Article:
Name game

T. Lee Walker & D. Lennon

Danny Lennon and Tony Walker play the songs they like.

Danny Lennon and Tony Walker play the songs they like.

Photo By Fil Corbitt

T. Lee Walker & D. Lennon perform at Lincoln Lounge, 306 E. Fourth St., on Saturday, September 28 at 9 p.m.

Tony Walker has a lot of names. For poetry, it’s Talik Talluah. For hip-hop, his name is Locus. His artist handle? Doodles. And now, he has a new one for the list: T. Lee Walker, his moniker for the soulful two-piece acoustic project, T. Lee Walker & D. Lennon. In other words, T. Lee Walker is his singing name.

“I feel like Reno still doesn’t know I sing,” Walker says, sitting at the center of an unpacked room in the Old Southwest. “I mean, I’ve been doing this longer than I’ve been rapping, so it’s time to have a project for singing.”

But Walker’s pile of personas doesn’t necessarily point to a scattered artist. Instead, they seem to compartmentalize a handful of mediums in which he is equally invested.

“It helps me keep organized,” he says, claiming the separation between projects helps him promote one at a time without having to subject his fans in one medium to the group of people more interested in another.

The new project, T. Lee Walker & D. Lennon, is comprised of Walker on vocals and Danny Lennon on acoustic guitar. It’s a simple lineup that allows for an easy-to-establish dynamic.

The soul and blues project replaced a similar group Walker started early this year named Oddly Enough. That group was launched to a fast buzz fueled by Walker’s promotional prowess, but he dissolved the band just months later due to directional differences.

He hopes that T. Lee can be the gigging project he was looking to start originally.

Musically speaking, Walker and Lennon are mainly playing covers for the time being, but they already have a few originals and plan to let their own content take a much larger role in their set. The duo was formed to play a specific show, so they learned 36 songs in the first week.

“I think the biggest challenge is taking a lot of these electric songs and making them acoustic without losing the feeling of it,” says Lennon.

They cover a few songs whose original versions are drum and synth heavy, but translate them to a stripped-down format. They later play a version of the Black Keys’ “I Got Mine,” and the song sounds completely comfortable in an acoustic environment.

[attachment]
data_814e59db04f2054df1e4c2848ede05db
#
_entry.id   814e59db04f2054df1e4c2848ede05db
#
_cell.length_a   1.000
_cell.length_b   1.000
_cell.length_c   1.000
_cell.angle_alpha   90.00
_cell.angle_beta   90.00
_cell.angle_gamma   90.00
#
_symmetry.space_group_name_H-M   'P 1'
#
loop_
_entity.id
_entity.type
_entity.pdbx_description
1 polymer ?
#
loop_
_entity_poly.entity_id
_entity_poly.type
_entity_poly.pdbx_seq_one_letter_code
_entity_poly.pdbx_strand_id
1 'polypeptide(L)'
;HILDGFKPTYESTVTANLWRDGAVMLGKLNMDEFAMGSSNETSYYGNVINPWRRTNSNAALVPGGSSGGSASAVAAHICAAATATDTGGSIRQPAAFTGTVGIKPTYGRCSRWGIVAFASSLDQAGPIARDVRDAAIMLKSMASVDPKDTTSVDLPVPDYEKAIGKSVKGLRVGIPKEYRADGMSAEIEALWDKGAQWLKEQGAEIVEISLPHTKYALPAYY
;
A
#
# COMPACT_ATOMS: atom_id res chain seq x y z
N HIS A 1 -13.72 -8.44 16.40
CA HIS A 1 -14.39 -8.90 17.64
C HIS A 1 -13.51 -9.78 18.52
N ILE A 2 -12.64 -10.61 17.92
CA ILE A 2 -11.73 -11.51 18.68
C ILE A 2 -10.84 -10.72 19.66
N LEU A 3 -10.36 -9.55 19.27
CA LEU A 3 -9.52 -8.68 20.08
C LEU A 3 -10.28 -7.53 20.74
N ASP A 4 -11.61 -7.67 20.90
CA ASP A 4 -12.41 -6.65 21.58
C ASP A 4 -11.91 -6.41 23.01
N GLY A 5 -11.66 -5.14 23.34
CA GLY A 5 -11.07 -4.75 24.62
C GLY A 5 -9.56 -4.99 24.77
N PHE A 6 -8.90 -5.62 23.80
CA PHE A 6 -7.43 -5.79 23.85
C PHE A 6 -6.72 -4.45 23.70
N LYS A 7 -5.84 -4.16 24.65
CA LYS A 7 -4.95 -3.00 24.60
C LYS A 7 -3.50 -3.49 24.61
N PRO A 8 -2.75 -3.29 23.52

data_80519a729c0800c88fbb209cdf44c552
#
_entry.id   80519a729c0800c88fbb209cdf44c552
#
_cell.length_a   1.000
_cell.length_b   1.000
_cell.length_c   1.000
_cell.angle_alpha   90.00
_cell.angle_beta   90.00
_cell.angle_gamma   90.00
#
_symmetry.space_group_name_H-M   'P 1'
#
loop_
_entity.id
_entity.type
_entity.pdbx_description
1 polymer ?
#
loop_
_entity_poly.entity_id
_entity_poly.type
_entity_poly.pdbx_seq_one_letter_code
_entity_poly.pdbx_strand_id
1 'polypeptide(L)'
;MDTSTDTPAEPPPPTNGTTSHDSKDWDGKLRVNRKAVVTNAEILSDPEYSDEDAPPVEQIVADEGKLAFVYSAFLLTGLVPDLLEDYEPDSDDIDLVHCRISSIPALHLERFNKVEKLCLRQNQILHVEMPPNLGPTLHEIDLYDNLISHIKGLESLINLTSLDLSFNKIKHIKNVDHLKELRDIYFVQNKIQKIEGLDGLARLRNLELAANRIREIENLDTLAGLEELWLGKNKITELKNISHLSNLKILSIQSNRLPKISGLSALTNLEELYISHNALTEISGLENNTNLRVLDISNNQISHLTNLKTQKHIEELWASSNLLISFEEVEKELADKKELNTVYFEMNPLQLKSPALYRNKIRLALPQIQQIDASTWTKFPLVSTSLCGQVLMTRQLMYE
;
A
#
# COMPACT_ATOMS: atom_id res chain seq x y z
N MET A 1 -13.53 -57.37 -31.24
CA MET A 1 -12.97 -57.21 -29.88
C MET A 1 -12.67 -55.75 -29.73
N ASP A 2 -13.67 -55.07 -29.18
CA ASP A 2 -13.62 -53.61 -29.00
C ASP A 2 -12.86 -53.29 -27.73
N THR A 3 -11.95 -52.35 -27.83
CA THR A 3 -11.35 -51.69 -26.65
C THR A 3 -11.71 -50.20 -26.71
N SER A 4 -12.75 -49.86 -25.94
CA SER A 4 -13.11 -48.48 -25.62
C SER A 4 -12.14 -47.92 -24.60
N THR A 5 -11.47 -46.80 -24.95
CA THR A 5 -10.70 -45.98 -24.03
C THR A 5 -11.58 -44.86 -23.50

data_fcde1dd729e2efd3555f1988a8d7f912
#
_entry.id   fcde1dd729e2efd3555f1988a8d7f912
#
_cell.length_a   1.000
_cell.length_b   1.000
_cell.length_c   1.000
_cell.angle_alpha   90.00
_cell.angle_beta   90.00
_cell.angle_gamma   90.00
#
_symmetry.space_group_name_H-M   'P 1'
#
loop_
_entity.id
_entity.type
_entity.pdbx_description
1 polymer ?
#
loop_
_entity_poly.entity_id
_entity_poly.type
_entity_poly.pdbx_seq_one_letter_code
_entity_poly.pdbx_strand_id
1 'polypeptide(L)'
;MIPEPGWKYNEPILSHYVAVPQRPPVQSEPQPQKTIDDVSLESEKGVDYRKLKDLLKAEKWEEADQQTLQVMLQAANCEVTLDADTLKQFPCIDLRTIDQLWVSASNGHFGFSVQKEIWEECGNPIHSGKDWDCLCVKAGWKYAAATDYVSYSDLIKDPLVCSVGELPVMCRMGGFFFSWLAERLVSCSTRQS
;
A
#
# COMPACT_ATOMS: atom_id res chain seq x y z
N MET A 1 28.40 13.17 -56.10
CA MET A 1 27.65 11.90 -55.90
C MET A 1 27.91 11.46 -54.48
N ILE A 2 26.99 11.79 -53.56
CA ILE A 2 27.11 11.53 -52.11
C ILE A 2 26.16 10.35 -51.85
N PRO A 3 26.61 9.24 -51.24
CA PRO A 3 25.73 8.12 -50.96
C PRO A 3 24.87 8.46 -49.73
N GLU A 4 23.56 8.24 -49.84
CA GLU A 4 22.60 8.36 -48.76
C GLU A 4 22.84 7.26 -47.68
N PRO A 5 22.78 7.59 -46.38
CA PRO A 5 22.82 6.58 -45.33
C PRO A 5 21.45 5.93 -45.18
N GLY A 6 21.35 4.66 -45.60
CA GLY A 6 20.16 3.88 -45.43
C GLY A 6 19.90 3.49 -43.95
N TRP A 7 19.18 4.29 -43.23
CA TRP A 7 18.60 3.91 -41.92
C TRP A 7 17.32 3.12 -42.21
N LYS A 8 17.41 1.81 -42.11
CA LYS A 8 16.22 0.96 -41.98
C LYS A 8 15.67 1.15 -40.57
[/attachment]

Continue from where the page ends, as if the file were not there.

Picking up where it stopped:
They don’t pick songs based on what can be easily translated.

“We just play songs we like,” says Lennon.

The nice thing about such a simple line-up, Walker adds as Lennon tunes his guitar, is that it allows the two of them to really get to know each other.

“Yeah, we’ve gone on trips together … rock climbing or whatever … I mean, it’s important to really know who you’re playing with both on and off stage.”

And with that, Lennon starts playing a bluesy riff that Walker introduces as their own, and belts out a low, smoky verse.

He slides from that register to high notes with ease, and the two play off each other as if they had been playing together for much longer than a month or two.

Halfway through the second chorus, Walker’s son, who had been sitting on the living room floor throughout the interview, gets up and starts darting around. Walker doesn’t miss a note as he picks up a pillow and starts roughhousing with him.

It might be a stretch to draw a parallel between this kind of multitasking and the multitasking Walker does between his dozen or so projects, but that’s exactly what he’s usually doing—20 things at once and doing his best not to compromise on any of them.

“Performing is my true passion,” he says. “If I’m in a project … I’m really in it.”

And as for this project, he’s definitely serious. Serious enough at least to take on a new name.